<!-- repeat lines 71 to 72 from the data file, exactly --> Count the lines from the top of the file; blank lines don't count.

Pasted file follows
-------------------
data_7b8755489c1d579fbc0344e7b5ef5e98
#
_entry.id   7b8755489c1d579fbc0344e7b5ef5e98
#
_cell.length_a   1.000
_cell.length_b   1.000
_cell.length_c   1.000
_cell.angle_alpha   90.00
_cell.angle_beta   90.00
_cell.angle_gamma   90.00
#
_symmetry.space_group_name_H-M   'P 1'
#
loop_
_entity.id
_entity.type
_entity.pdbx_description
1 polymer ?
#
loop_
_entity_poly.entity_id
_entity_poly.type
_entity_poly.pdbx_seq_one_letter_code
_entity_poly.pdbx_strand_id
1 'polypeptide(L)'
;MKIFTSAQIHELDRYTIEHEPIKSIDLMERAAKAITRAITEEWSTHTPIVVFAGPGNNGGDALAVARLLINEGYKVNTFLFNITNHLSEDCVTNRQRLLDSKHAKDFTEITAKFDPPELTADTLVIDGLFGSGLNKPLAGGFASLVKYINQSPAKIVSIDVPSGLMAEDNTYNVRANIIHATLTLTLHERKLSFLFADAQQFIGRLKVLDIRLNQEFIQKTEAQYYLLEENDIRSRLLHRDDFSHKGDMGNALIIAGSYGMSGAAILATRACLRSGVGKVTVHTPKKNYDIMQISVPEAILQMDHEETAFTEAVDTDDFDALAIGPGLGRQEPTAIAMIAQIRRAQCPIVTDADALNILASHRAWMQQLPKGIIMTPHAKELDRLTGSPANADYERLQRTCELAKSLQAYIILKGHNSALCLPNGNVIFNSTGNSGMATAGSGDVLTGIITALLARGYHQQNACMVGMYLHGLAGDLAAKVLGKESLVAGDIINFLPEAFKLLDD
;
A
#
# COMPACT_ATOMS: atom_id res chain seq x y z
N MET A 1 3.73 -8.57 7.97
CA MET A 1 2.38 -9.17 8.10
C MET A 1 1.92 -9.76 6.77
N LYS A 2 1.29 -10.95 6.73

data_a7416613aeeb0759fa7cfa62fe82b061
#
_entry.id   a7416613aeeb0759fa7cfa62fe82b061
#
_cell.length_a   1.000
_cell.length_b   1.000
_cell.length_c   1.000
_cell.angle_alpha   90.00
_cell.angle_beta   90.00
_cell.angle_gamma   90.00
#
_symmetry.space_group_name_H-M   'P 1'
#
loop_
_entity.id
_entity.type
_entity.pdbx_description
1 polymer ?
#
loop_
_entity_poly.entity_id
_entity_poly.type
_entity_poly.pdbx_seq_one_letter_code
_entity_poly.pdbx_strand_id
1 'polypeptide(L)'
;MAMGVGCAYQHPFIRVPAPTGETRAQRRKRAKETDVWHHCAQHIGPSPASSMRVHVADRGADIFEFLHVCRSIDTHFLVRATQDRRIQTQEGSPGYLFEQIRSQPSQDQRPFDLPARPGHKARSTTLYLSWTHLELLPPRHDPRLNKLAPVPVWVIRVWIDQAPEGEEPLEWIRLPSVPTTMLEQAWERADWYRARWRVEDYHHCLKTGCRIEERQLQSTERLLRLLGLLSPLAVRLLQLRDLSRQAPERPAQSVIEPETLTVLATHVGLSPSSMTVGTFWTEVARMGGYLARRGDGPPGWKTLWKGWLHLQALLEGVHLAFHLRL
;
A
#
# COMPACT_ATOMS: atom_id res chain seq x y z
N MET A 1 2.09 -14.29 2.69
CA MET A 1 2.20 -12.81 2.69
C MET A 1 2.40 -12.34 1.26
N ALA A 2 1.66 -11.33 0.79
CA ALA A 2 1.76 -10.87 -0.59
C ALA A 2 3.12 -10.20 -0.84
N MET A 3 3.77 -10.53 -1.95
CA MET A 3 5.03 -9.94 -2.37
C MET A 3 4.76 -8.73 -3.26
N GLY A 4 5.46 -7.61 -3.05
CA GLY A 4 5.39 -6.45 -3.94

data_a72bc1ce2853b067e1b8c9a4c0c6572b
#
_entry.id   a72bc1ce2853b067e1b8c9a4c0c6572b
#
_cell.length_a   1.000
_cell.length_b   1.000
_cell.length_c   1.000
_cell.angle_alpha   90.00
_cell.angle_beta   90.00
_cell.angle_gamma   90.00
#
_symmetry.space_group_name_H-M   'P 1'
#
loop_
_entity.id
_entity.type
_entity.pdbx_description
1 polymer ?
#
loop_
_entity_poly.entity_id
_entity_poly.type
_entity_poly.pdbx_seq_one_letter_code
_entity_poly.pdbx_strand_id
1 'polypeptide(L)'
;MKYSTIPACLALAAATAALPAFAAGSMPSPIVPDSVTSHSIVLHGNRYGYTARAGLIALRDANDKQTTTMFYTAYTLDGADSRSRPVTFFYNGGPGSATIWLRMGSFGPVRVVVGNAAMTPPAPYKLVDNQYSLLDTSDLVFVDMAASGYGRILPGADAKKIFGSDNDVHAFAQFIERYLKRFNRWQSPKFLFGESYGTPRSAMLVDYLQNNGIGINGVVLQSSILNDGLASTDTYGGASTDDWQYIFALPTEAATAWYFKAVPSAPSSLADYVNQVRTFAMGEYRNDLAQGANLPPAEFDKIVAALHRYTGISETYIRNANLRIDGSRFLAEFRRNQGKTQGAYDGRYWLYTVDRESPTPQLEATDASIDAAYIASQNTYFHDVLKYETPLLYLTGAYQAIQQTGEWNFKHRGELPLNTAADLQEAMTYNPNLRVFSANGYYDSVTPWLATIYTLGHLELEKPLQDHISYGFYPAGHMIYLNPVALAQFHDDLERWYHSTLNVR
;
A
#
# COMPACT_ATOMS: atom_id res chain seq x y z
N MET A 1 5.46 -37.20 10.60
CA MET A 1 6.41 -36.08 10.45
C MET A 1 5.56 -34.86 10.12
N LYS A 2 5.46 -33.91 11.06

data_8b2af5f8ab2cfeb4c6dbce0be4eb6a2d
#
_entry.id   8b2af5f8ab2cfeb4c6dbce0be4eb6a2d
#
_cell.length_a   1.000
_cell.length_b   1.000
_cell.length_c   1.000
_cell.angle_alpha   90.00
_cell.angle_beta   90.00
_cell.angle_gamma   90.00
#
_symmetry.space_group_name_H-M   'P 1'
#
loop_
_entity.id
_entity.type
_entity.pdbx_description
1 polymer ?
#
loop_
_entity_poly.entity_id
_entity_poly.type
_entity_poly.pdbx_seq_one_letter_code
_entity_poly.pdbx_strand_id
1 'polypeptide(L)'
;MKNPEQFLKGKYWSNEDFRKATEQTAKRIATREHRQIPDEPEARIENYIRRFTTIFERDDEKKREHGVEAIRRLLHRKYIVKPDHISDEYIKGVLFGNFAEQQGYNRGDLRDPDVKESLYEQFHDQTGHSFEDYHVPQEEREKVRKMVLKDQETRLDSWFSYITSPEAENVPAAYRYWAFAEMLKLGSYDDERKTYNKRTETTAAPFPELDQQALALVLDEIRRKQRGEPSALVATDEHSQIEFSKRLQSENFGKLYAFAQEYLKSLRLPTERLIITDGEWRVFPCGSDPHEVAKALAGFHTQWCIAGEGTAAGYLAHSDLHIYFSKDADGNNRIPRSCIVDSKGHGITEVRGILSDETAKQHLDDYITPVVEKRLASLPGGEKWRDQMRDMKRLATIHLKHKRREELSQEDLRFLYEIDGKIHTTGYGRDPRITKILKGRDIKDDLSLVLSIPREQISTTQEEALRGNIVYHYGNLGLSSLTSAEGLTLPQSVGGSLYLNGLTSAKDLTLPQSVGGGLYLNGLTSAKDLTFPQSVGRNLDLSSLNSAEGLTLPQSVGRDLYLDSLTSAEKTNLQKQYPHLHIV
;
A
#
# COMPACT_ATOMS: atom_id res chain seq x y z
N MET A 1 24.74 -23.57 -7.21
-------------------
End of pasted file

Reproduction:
N MET A 3 3.77 -10.53 -1.95
CA MET A 3 5.03 -9.94 -2.37